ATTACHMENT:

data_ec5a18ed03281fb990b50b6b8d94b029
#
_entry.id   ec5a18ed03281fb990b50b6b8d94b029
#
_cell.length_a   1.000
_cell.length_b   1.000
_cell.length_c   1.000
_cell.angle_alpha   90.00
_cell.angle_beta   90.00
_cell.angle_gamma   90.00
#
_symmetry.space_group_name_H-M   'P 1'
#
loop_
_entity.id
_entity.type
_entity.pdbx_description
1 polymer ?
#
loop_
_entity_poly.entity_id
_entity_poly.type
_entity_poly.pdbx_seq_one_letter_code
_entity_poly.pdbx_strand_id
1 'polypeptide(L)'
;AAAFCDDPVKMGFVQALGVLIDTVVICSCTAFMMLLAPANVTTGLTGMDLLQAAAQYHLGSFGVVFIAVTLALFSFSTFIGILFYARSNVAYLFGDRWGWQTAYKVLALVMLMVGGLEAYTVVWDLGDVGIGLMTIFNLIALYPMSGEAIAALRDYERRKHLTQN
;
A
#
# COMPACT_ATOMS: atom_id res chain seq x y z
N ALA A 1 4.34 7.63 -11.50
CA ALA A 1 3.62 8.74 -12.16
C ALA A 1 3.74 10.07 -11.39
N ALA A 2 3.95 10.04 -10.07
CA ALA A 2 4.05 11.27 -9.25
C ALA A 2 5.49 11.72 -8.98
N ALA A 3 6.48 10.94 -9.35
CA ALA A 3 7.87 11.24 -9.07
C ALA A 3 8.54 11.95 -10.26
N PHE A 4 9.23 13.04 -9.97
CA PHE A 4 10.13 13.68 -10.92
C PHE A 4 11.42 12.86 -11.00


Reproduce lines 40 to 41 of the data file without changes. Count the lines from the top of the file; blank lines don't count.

N PHE A 4 9.23 13.04 -9.97
CA PHE A 4 10.13 13.68 -10.92